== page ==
It’s no surprise that mines are some of the most dangerous workplaces in the United States. In fact, mining fatalities in 2010 reached a shocking high of 71 related deaths. While the death toll has declined—in 2018 there were 27 fatal mining injuries —the associated risks are still there. Below, we will review the top mining health hazards to ensure you stay as safe as possible while working in a mine.
No matter what type of mine you work in, there will be some form of dust. The constant inhalation of dust, especially coal dust, results in pneumoconiosis, also known as black lung or coal miner’s lung. Unfortunately, there are no symptoms at the onset of pneumoconiosis. However, as the disease progresses, shortness of breath and chest tightness become common.
There is no cure for miner’s lung. So, miners must take extra care to avoid inhaling airborne dusts, such as coal dust, asbestos, and silica. Your employer should have a dust control plans in place, and you should wear protective gear at all times. Additionally, miners need regular health checkups to ensure these precautions are working.
Slips and Falls
One of OSHA’s Fatal Four, slips and falls, aren’t necessarily a health hazard on their own, but the side effects of falling certainly are. Depending on the severity of your fall, you could face broken bones, cuts, and lacerations, and even death. In fact, between the years of 2011 and 2015, there were six mining deaths called by slips and falls.
The best ways to prevent slips and falls include:
- Appropriate warning signage throughout work areas
- Wearing personal protective equipment like non-slip work boots
- Everyone completing mine safety training
These preventative measures will ensure you avoid the health hazards associated with slips and falls.
Radon is a type of radioactive, odorless gas found in underground mines. Because it’s radioactive, radon can cause cancer (specifically lung cancer) if you approach it without protection. If you work in a mine where radon is present, management should have radon reducing measures set in place. On top of those measures, you should wear protective gear and limit your shifts to minimize exposure.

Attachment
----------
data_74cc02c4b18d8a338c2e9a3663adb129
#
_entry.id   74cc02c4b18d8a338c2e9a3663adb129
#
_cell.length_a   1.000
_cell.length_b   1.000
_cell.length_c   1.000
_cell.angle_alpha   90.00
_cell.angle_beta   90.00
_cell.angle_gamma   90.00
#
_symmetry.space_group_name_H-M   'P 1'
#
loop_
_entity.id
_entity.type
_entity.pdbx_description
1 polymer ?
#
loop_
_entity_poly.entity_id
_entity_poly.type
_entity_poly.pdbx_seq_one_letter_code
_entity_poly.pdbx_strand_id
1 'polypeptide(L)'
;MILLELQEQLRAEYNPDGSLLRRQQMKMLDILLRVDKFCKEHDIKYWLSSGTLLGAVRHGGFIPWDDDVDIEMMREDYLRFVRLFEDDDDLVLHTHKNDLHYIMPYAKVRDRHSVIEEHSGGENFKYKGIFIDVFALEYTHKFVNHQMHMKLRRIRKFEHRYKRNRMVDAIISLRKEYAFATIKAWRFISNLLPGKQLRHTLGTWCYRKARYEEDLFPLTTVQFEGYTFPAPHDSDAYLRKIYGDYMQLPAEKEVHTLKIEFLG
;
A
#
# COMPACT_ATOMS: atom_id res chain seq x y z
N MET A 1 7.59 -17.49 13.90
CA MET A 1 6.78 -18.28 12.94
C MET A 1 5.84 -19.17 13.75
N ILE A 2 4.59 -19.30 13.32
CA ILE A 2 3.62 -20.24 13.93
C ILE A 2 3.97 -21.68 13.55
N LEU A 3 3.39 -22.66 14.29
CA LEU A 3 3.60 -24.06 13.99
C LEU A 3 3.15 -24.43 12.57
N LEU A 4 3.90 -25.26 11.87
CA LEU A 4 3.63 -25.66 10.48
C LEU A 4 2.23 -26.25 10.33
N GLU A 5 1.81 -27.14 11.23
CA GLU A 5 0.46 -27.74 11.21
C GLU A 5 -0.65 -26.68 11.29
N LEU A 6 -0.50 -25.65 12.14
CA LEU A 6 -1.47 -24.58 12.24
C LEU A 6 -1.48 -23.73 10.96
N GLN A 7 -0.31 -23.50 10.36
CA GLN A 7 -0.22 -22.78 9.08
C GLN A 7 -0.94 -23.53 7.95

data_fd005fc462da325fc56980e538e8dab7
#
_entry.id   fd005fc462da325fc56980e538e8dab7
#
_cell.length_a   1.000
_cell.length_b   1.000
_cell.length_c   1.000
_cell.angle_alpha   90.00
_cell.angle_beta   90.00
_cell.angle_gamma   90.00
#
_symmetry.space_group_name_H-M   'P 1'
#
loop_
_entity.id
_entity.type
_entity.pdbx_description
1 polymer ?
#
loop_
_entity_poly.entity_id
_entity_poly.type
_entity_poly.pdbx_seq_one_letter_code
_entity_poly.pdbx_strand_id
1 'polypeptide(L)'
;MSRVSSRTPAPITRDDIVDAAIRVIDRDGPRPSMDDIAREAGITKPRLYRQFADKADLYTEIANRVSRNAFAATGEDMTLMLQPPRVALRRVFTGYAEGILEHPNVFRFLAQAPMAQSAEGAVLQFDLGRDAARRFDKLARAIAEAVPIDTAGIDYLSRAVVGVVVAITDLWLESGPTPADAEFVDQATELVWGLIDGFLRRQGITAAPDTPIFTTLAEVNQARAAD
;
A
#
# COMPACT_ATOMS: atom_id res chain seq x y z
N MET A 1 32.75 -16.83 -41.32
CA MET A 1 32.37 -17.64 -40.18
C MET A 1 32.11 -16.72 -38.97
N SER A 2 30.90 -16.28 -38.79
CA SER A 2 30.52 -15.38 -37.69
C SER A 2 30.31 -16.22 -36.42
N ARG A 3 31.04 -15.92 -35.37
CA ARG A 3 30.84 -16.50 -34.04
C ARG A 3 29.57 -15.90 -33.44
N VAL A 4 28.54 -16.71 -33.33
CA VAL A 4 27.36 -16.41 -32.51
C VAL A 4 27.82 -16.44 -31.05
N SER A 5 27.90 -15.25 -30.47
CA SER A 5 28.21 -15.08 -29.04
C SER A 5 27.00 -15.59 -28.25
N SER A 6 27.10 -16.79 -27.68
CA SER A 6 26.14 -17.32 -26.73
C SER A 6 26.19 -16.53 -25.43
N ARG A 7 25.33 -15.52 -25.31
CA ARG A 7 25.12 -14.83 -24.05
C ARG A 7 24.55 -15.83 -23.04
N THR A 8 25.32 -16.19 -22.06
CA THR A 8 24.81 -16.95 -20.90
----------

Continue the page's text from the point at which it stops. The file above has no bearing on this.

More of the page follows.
With heavy machinery, drilling, and crushing, noise in mines is a real issue. Overexposure to loud noises can result in tinnitus and permanent hearing loss. Unfortunately, hearing damage isn’t typically something that you notice right away; it takes a long time for the damage to be noticeable.
There are two ways to minimize the damage noise can cause: at the source and with personal protective gear. Regular machine maintenance and adding noise controls like dampeners or absorptive panels to the machines can significantly reduce the noise they produce. Miners should also wear hearing protection and get regular hearing checkups.
Mercury exposure and poisoning is a real threat to miners. Mercury is found in about 25% of all minerals found in mines, so miners can easily inhale, swallow, or absorb mercury through their skin. It’s important to note that you don’t need to be exposed to a large amount of mercury at one time to experience mercury poisoning. Exposure to small amounts of mercury over a long period is typically how mercury poisoning occurs.
Mercury poisoning can result in abdominal pain, headaches, and cardiac weakness, so if mercury has been found in your mine, you must always wear your protective gear.
Miners are frequently exposed to polymeric chemicals as part of their regular work. Exposure to polymeric chemicals can cause occupational asthma, and skin and eye irritation. Chemical exposure is particularly dangerous because it occurs with inhalation and minimal skin contact. Typical prevention procedures include using personal protective equipment to handle and dispose of the chemicals.
Mines are usually very hot and humid. Exposure to this kind of temperature every day can take a major toll on a miner’s body. Additionally, overexposure to heat and humidity can quickly cause someone to become overly fatigued; this fatigue is also known as thermal stress. If the mine you work in contributes to heat stress, management needs to step in to prevent it from affecting employees.
Mines should have temperature-regulating equipment, and miners should limit their exposure to the high heat. Miners should also be provided with personal protective equipment that incorporates breathable fabric and personal cooling systems.
Learn to Safely Work in a Mine with MSHA Training
Although this blog post is a great introduction to the health hazards of working in a mine, it’s not a replacement for formal mine safety training. Sign up for your mine safety training today to prepare yourself for the common mine hazards you might encounter.